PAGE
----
Tax discussions on heat-not-burn products delayed

By Won Ho-jung

Smokers stocking up on heat-not-burn sticks as potential price hike looms

  • Published : Aug 24, 2017 - 17:40
  • Updated : Aug 24, 2017 - 22:20

Uncertainty continues to surround the taxes to be levied on heat-not-burn tobacco sticks sold in Korea, throwing consumer prices into question.

According to the National Assembly on Thursday, floor discussions on the proposed amendment to raise consumption taxes on heat-not-burn tobacco to the same level as traditional combustible cigarettes were pushed back to Monday by the parliamentary finance committee Wednesday.

The proposed amendment had reached bipartisan agreement the day before in the finance committee’s tax subcommittee.

The committee’s chair, Rep. Cho Kyung-tae of the Liberty Korea Party, pushed back floor discussions of the amendment saying that the issue “needed further discussion.”

IQOS (Philip Morris International)
Under current legislation, individual consumption taxes on a 4,300-won ($3.82) pack of 20 heated tobacco sticks is 126 won, compared to 594 won for a 4,500-won pack of 20 combustible cigarettes.

Without set regulations on taxing heat-not-burn tobacco, cigarette manufacturers Philip Morris International and British American Tobacco had released heat-not-burn products this year with taxes equal to those levied on pipe tobacco.

Both companies have indicated that consumer prices of heat-not-burn sticks – PMI’s Heets for its IQOS system and BAT’s Neostiks for its Glo -- will inevitably go up with a tax hike. Industry speculation puts the increased price at above 5,000 won per pack.

Rumors of looming price hikes have led to some consumers buying large quantities of heat-not-burn sticks.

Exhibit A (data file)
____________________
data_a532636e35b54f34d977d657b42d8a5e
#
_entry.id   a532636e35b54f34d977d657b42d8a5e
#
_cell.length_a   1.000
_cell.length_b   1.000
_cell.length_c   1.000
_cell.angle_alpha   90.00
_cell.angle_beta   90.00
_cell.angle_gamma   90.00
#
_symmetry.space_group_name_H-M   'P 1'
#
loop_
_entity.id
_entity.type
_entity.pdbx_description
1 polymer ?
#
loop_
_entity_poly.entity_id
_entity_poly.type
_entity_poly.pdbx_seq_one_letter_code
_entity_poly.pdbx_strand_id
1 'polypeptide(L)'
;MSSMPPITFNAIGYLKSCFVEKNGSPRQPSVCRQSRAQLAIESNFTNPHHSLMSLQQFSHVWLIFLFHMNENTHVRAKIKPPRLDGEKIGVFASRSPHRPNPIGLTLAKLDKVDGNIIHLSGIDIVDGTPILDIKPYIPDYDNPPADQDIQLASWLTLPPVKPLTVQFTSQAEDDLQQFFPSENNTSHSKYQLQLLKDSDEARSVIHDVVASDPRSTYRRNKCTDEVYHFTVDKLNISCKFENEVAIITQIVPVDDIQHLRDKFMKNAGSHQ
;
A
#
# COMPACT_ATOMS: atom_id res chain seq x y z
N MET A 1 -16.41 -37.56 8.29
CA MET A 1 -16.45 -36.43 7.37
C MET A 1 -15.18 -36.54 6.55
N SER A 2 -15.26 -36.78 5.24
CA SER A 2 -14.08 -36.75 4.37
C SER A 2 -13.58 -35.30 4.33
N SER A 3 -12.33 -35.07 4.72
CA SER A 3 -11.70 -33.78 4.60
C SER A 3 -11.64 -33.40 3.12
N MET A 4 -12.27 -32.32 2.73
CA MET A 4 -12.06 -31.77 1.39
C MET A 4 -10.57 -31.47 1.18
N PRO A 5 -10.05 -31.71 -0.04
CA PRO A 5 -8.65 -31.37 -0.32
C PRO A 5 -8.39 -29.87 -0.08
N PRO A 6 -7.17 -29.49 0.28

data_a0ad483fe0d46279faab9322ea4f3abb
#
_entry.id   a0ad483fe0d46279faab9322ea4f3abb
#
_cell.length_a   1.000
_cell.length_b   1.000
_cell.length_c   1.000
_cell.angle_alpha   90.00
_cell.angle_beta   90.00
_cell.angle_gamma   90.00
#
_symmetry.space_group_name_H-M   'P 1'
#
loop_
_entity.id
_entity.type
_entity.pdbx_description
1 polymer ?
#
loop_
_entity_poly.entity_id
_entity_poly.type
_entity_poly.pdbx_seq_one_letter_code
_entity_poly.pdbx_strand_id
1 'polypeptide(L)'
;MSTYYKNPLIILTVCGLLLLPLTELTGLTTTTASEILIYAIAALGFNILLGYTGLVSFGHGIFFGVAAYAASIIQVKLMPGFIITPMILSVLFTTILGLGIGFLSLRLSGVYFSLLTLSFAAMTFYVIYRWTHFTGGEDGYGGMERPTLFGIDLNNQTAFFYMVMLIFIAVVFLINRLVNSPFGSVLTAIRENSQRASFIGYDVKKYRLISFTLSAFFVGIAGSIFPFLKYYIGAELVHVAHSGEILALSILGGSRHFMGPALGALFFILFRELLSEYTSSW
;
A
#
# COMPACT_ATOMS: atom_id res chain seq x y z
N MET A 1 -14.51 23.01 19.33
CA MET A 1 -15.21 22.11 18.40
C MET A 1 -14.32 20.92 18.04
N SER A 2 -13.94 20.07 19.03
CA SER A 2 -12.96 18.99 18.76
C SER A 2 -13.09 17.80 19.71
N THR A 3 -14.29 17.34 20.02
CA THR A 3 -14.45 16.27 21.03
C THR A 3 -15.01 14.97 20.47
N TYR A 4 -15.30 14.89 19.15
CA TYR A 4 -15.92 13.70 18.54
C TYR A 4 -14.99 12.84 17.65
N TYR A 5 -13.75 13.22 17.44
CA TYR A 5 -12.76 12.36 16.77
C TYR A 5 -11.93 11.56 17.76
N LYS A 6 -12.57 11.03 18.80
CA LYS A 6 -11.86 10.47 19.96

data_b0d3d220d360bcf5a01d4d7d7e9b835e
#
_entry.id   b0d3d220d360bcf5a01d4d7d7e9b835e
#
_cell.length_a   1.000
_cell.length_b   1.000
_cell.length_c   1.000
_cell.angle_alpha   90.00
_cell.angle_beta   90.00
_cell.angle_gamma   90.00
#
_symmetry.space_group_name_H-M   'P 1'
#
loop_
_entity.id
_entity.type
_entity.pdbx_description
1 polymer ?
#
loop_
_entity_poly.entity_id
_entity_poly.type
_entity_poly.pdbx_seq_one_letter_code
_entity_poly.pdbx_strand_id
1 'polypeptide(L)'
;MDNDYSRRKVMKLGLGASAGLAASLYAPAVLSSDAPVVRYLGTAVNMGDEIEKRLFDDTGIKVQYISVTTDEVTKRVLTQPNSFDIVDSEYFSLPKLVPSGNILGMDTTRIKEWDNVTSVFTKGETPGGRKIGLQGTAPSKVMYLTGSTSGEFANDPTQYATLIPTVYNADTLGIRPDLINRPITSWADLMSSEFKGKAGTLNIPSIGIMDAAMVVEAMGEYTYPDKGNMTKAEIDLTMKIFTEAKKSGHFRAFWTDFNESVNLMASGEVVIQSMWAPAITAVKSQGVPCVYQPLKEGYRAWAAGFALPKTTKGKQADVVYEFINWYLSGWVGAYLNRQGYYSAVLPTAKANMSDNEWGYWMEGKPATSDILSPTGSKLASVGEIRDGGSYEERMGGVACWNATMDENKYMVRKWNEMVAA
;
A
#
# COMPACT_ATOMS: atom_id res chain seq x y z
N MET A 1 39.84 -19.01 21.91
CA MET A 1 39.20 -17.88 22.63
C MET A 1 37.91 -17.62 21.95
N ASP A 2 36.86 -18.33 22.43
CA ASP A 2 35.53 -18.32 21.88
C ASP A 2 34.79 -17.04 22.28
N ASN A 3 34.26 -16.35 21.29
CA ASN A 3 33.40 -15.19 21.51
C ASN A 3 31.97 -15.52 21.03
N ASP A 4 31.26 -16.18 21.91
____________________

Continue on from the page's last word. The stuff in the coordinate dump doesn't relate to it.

“I’ve only had my e-cigarette for a few weeks,” said 35-year-old Lee Jun-hyung. “I want to stock up on the sticks so that I can use the e-cigarette for a while. I might switch back to regular cigarettes if the prices do go up.”

“As much as we want to maintain current prices, it will become unsustainable,” said an official with a tobacco company.

“One of the most important factors in consumer products is consistency,” said another official. “With heat-not-burn e-cigarettes, consumers buy the heating devices with the belief that they will be paying a certain price for sticks in the future. If prices fluctuate like this, we cannot expect our consumers to stay with us.”

In other countries, taxes on heat-not-burn tobacco ranges from about 12-55 percent of taxes levied on combustible cigarettes, according to PMI. The lower taxes are usually based on the claimed lower health risks of heat-not-burn tobacco, which does not produce the toxins created during combustion.

Although there have not yet been government studies confirming the lower health risks, both PMI and BAT have released in-house and independent research showing that heat-not-burn products’ vapor contains more than 90 percent fewer toxins than smoke from combustible cigarettes.

In Korea, lawmakers have argued that without definitive proof of lowered health risks, the taxes should be equal.

Another major consideration is the potential lost tax revenue that could arise from smokers switching over to IQOS and Glo. After a major tax hike that raised cigarette prices from 2,500 won to 4,500 won per pack in 2015, the government has seen a surge in tax revenue coming from cigarettes.

“Creating taxes that push consumer prices for heat-not-burn products above those of regular cigarettes is no different from discouraging smokers from switching over to a safer product,” said an official from a tobacco company. 

By Won Ho-jung (